In the USA this year, as it's been for decades,
over 15Million Dollars will spent by Auto - Truck Companies for training, however I know that virtually nothing will be spent by these companies for manual / robot MIG Weld Best Practices - Process Control Training. The bottom line is the type of training provided in an industry reflects the responsible managers / engineers expertise. Unfortunately, the majority of managers - engineers and supervisors in auto / truck plants don't seem bothered if their robot MIG weld production does not meet it's daily production potential and the best possible robot MIG weld quality is being attained. The sad truth is is most managers today believe that MIG weld issues,rejects and weld a rework are simply normal functions that are to be expected from robots and the MIG weld process.

The majority of large corporations that use robots in North America have spent millions on implementing;

[a] international quality programs,
[b] lean manufacturing programs,
[c] ISO conformance.

Yet in these corporations manufacturing and quality managers will daily walk by bins full of weld rejects and rework, watch their weld personnel play around with weld controls and watch operators and unqualified personnel make unqualified changes to the welded parts.


The weld training programs available in Industrial countries too often focus on weld skills rather than on the weld process best practices and process control expertise.
All weld decision makers should have the ability to recognize the human, equipment, process and consumable root cause of their weld issues in both the manual and robot weld applications. It starts with a management decision to purchase my low cost $400 process control program and then arrange a day in which that manager would sit his employees down and provide them that program. My programs typically require 8 to 10 hrs and the changes in the weld quality and productivity produced in any weld shop will be both instant and meaningful.


A few hrs o
f MIG weld Process Control Training
qu
ickly enables Robot Weld Production - Quallity Goals.


ONCE I PROVIDED THE ROBOT BEST WELD PRACTICES - PROCESS ONTROL TRAINING, I ESTABLISHED THE FOLLOWING GOALS APPROX 1000 MFG PLANTS IN 13 COUNTRIES:


With robot MIG process control training, the realistic robot weld production and weld quality goals should be simple.

[] Robot Weld Rework: Attain no more than one percent daily weld rework from each robot.

[] Robot Weld Finish: The robot welds will require minimal
weld cleaning.

[] Robot Weld Production: Attain maximum robot weld speeds from good programming and from the maximum weld deposition rates achieved per-weld.

[] Robot Down Time: With each robot cell, achieve less than 20 minutes each shift for robot down time.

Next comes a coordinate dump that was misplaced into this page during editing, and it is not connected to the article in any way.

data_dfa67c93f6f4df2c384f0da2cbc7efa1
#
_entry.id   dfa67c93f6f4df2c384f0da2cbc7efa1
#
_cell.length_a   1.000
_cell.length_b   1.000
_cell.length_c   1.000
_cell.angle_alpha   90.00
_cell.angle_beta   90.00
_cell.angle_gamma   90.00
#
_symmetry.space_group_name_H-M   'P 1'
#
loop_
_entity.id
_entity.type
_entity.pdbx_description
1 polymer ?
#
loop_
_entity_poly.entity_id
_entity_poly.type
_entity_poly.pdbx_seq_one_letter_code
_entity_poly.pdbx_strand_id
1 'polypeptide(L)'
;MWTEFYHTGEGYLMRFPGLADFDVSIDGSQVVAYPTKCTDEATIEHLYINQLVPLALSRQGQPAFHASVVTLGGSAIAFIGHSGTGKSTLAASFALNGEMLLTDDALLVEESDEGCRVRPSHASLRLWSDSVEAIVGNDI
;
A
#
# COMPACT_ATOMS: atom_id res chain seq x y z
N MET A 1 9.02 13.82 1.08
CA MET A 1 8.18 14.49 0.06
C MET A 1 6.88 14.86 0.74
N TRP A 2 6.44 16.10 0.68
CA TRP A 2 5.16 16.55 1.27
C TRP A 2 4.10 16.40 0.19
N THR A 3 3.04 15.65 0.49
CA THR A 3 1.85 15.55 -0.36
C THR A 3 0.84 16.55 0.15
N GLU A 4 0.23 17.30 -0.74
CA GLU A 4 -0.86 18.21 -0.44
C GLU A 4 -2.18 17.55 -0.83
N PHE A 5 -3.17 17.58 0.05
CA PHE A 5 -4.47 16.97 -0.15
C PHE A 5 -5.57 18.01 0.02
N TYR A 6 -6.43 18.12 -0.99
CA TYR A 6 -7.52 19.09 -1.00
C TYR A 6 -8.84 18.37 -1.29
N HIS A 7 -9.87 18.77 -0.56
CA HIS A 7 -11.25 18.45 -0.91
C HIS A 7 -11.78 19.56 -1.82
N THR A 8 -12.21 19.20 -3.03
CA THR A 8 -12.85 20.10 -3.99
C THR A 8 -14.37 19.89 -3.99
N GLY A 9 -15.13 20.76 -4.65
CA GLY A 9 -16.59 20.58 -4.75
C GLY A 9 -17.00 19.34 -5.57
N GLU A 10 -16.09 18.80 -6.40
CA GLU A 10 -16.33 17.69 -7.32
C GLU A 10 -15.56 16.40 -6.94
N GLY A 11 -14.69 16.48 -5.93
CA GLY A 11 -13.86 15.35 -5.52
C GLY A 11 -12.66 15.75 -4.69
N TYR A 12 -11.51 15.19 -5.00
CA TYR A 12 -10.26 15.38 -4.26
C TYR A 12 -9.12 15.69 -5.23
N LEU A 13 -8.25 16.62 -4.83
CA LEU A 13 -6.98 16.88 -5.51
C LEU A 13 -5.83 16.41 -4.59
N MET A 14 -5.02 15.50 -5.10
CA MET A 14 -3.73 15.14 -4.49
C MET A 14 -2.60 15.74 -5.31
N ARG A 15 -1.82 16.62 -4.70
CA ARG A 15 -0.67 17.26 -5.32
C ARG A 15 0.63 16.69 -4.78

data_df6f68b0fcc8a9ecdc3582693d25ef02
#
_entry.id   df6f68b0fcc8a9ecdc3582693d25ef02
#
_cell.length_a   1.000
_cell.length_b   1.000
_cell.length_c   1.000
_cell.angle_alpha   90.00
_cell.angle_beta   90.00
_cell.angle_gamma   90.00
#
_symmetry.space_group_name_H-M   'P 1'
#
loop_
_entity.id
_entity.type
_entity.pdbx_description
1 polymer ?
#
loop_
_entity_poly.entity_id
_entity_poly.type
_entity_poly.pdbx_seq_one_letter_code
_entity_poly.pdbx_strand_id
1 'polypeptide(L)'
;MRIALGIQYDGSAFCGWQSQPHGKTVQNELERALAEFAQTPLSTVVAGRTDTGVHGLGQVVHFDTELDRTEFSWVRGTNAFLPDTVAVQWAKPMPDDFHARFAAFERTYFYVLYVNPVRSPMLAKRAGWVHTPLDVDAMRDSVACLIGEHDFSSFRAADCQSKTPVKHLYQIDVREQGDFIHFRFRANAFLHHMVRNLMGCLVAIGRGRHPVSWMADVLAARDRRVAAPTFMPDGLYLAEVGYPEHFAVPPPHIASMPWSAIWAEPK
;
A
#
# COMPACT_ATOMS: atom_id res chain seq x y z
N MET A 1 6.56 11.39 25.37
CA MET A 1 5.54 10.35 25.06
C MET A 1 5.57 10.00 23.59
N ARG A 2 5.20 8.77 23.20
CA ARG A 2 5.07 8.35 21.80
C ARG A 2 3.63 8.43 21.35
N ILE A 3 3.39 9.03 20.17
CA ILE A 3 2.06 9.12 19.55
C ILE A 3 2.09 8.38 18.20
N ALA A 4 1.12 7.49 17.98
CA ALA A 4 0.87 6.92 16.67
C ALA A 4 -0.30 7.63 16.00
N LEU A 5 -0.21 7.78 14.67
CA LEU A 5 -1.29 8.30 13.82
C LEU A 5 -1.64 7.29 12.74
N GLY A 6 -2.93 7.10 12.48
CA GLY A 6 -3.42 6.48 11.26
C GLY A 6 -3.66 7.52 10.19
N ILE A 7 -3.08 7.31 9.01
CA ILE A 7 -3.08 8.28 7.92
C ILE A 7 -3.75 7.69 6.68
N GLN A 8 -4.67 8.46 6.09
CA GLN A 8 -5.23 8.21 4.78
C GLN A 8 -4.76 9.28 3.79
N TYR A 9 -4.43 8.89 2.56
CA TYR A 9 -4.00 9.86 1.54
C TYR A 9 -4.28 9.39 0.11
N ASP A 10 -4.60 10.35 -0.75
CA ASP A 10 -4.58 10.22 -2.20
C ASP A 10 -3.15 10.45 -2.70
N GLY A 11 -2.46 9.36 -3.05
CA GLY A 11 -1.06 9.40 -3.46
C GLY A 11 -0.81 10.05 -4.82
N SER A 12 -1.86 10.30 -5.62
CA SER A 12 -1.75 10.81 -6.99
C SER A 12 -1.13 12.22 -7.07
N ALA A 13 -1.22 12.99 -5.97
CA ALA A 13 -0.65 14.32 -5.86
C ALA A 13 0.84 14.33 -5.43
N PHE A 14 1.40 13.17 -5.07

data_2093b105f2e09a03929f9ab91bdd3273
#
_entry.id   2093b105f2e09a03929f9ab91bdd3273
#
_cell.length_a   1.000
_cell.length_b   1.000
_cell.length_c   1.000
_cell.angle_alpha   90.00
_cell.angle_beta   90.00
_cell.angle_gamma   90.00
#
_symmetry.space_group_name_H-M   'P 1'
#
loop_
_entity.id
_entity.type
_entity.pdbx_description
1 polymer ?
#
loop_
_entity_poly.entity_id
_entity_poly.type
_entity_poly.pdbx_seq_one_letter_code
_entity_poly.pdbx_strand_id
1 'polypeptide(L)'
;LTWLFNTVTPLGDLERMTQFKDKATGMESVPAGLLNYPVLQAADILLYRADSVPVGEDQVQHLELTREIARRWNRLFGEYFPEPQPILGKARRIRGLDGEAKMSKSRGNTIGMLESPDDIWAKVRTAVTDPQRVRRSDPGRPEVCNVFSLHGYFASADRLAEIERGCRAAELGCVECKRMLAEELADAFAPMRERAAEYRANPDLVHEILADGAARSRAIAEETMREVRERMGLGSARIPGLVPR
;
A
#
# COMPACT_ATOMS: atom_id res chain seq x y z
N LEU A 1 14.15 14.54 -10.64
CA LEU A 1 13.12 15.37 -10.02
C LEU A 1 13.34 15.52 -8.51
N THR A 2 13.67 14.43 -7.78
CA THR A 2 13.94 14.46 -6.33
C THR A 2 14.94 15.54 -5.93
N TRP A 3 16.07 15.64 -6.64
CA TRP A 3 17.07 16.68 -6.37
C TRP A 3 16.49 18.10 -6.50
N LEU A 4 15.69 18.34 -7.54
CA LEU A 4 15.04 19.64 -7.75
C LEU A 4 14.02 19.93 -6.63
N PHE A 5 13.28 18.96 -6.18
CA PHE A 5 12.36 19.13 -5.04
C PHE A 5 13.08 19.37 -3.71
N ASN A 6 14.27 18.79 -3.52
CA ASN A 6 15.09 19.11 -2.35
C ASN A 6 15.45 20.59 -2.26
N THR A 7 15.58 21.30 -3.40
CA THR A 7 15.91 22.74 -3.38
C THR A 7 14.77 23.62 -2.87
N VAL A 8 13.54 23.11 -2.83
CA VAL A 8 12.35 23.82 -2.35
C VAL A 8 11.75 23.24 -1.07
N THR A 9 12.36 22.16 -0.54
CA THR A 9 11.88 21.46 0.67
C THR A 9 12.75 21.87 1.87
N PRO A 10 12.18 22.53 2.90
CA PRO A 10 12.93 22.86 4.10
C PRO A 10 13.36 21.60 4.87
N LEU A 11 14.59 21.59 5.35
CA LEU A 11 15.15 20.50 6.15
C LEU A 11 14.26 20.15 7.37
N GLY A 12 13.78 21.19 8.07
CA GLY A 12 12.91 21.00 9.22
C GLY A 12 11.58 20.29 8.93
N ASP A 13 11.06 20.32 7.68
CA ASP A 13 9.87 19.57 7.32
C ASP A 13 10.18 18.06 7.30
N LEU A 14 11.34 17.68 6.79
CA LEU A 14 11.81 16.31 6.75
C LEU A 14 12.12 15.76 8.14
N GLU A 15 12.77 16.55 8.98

IT'S A SAD FACT REFLECTION ON THE GLOBAL MANAGEMENT / ENGINEERING PROCESS CONTROL EXPERTISE, THAT THIS YEAR AS IT'S BEEN FOR DECADES, A MAJORITY OF THOSE COMPANIES THAT USE MIG WELD ROBOTS AND DECIDE TO PURCHASE ADDITIONAL ROBOTS, WILL NOT BE AWARE THAT IN MANY INSTANCES, THAT THE ROBOTS THEY ALREADY OWN WILL HAVE NEVER REACHED EITHER THEIR WELD PRODUCTION OR WELD QUALITY POTENTIAL.

Hopefully there are some weld decision makers and future weld decision makers out there that are getting the message on how to achieve these weld goals.







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THIS EXHAUST MFG MANAGEMENT HAD REACHED NEW WELDING LOWS:

Could you believe that I in the 1990s I visited a large mid-west manufacturing plant that
was making exhausts, and all of the exhaust welds were made using the wrong MIG weld polarity?

At the request of the absentee plant owner who was concerned about his never ending weld quality complaints, I visited this exhaust manufacturing plant, where the weld process issues and weld quality cancer was so deeply ingrained that the plant management engineers and supervision were simply beyond hope.

I have also been in US plants and found the plants were welding their 400 series stainless exhaust components with carbon steels MIG wires. In another plant, weld cracks were an issue as the employees were told to water leak test the parts while they were still super heated from the welds.

Remember next time you purchase that after market auto - truck exhaust, you may be glad its' not made in China and it was made in the USA. However three months later when that American manufactured exhausts fails or falls apart you may now be aware of some of the prime reasons with the North American products. This too common lack of weld mfg expertise often made me wonder how the hell we managed to land a space ship on the moon..



AUTO - TRUCK MANUFACTURING MANAGEMENT?